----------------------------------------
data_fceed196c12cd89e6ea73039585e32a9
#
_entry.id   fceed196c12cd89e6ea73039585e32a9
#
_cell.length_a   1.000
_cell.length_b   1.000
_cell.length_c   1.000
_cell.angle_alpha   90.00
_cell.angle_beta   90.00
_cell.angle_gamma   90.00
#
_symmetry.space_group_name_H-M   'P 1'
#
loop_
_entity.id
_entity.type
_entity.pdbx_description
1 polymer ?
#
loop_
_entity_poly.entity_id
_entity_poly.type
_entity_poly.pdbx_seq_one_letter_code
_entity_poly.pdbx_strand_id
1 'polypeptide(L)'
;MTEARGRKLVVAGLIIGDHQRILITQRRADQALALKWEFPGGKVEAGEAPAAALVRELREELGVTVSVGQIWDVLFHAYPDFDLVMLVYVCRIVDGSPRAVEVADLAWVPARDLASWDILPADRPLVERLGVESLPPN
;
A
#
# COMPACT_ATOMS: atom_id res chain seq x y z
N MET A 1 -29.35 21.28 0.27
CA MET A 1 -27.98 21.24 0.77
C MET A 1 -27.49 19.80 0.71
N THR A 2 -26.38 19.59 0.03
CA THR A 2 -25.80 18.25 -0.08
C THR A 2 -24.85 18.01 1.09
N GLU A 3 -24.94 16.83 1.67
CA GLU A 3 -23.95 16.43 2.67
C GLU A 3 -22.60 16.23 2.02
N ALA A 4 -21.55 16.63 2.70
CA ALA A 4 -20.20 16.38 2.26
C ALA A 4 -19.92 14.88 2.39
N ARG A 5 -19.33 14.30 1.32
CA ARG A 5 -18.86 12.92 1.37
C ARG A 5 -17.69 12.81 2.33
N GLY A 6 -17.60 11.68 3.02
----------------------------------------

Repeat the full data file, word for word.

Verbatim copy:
data_fceed196c12cd89e6ea73039585e32a9
#
_entry.id   fceed196c12cd89e6ea73039585e32a9
#
_cell.length_a   1.000
_cell.length_b   1.000
_cell.length_c   1.000
_cell.angle_alpha   90.00
_cell.angle_beta   90.00
_cell.angle_gamma   90.00
#
_symmetry.space_group_name_H-M   'P 1'
#
loop_
_entity.id
_entity.type
_entity.pdbx_description
1 polymer ?
#
loop_
_entity_poly.entity_id
_entity_poly.type
_entity_poly.pdbx_seq_one_letter_code
_entity_poly.pdbx_strand_id
1 'polypeptide(L)'
;MTEARGRKLVVAGLIIGDHQRILITQRRADQALALKWEFPGGKVEAGEAPAAALVRELREELGVTVSVGQIWDVLFHAYPDFDLVMLVYVCRIVDGSPRAVEVADLAWVPARDLASWDILPADRPLVERLGVESLPPN
;
A
#
# COMPACT_ATOMS: atom_id res chain seq x y z
N MET A 1 -29.35 21.28 0.27
CA MET A 1 -27.98 21.24 0.77
C MET A 1 -27.49 19.80 0.71
N THR A 2 -26.38 19.59 0.03
CA THR A 2 -25.80 18.25 -0.08
C THR A 2 -24.85 18.01 1.09
N GLU A 3 -24.94 16.83 1.67
CA GLU A 3 -23.95 16.43 2.67
C GLU A 3 -22.60 16.23 2.02
N ALA A 4 -21.55 16.63 2.70
CA ALA A 4 -20.20 16.38 2.26
C ALA A 4 -19.92 14.88 2.39
N ARG A 5 -19.33 14.30 1.32
CA ARG A 5 -18.86 12.92 1.37
C ARG A 5 -17.69 12.81 2.33
N GLY A 6 -17.60 11.68 3.02